Lesson Thirteen - Lymphatic and Immune System:  This lesson will also contain a lesson on bacteria and viruses.  I have the supplies (petri dishes, etc) for each kid to grow bacteria for us to examine more closely.  For an illustration on the reproduction of bacteria we can use this paper tearing exercise.  We can also examine bacteria and viruses microscopically (I want to get prepared slides for this although we could make our own).  Even though this lesson is fairly elementary I think it is useful as a hands-on illustration.  I like the idea of making clay models of viruses.  And I like the hands-on approach to illustrating the job of white blood cells.  I found (but have to re-find) a cool video on YouTube of a white blood cell chasing and capturing bacteria.  Of course we need to discuss whether bacteria is always harmful...because its not.  Bishop and I will likely try our hand at making yogurt and other fermented foods.  This unit and this unit both look as if they might have useful information.  Bishop and I will also explore epidemiology and he might as well start his public health merit badge.  Maybe we can do a field trip to some local public health organization.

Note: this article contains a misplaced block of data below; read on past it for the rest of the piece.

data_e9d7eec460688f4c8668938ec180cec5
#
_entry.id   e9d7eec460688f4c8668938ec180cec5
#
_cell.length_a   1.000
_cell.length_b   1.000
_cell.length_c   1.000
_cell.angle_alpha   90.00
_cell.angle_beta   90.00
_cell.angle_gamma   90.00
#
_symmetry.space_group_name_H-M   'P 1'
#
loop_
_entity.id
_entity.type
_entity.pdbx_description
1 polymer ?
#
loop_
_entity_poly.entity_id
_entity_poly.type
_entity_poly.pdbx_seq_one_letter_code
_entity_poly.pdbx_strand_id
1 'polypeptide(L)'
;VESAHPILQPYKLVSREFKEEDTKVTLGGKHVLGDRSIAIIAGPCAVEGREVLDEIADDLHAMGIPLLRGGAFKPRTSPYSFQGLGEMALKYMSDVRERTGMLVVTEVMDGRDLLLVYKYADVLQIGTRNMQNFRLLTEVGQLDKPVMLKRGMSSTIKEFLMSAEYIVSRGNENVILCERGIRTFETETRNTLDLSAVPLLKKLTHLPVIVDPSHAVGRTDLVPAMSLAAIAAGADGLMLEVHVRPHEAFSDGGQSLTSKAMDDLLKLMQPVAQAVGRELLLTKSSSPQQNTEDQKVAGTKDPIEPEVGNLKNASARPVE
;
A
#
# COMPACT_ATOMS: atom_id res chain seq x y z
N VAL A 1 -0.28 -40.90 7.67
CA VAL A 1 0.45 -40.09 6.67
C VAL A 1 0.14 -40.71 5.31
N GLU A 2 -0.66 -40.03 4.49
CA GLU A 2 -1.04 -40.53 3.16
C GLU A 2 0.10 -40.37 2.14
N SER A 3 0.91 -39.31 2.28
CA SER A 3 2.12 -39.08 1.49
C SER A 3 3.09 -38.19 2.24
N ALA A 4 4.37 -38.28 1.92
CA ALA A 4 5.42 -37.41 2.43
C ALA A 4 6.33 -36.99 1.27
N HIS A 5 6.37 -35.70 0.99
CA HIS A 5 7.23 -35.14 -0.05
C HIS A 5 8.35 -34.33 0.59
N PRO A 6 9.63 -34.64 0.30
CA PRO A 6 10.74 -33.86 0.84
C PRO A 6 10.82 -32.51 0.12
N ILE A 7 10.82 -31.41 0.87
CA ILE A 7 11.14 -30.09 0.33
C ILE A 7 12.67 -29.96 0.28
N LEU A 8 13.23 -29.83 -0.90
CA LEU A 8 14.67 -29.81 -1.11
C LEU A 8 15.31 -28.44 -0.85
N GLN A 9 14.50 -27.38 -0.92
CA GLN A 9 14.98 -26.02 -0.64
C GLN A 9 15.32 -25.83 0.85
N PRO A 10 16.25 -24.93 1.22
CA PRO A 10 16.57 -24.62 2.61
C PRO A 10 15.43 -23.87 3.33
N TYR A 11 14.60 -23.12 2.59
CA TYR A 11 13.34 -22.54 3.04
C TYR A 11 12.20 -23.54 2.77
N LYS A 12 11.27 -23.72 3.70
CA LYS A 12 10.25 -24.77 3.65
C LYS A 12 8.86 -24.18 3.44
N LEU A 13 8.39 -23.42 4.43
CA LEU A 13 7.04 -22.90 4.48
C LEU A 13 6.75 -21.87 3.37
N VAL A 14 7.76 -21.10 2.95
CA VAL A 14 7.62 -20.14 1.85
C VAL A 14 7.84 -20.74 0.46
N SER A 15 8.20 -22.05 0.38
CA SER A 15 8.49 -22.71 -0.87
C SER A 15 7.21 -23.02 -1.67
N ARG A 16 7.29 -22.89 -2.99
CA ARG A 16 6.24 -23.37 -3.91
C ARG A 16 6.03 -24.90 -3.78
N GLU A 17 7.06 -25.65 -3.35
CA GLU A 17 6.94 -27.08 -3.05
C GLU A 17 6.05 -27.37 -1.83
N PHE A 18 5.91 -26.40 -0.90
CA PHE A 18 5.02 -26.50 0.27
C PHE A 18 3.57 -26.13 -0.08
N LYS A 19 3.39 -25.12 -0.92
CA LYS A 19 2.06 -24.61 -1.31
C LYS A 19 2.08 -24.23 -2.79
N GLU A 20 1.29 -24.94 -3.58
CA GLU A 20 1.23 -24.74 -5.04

Okay, so everything stated above is mostly related to bacteria and viruses and I do want to truly cover how the body deals with harmful entities invading it.  This article gives a nice overview of the lymphatic system, although I am certain that the books cover it just as nicely.  There are definitely ideas at this site that could be adapted.  I also want to play this antigen binding game and I would look to do this biopsy simulation and this may be the best time to do it.  I also have prepared slides of tonsil tissue to examine with the microscope.  I also want to discuss how to aid our immune system so I am thinking of a mini health lesson.  I would like to cover this information on free radicals and antioxidants (it will be a good review of cells as well) and then identify what foods are high in antioxidants.

Lesson Fourteen - Growth and Development:  This chapter covers embryology and genetics - should be fun.  I own the movie The Miracle of Life by NOVA (you can learn more about it here).  It is absolutely incredible and I will be watching it with Bishop.  There is quite a bit that can be done regarding genetics and I know that Bishop is looking forward to this subject matter.  We will pull out the K'Nex DNA model set and will go into transcription and replication.  We can do DNA: Codon Bingo.  We might do some of this to learn more about karotypes and genetic disorders.  We will look at human variationspunnett squares (a different punnett square activity) and we can play Genetics: Penny Flip.  We will look at mitosis and meiosis.  There are related worksheets that we can do and we will do the Oreo cookie mitosis illustration and quite possibly this as well.
There are so many options to consider.

And we end it all with a party with cell pizza, veggie skeleton, and more yumminess and fun!

Sound like fun?  I think so!!!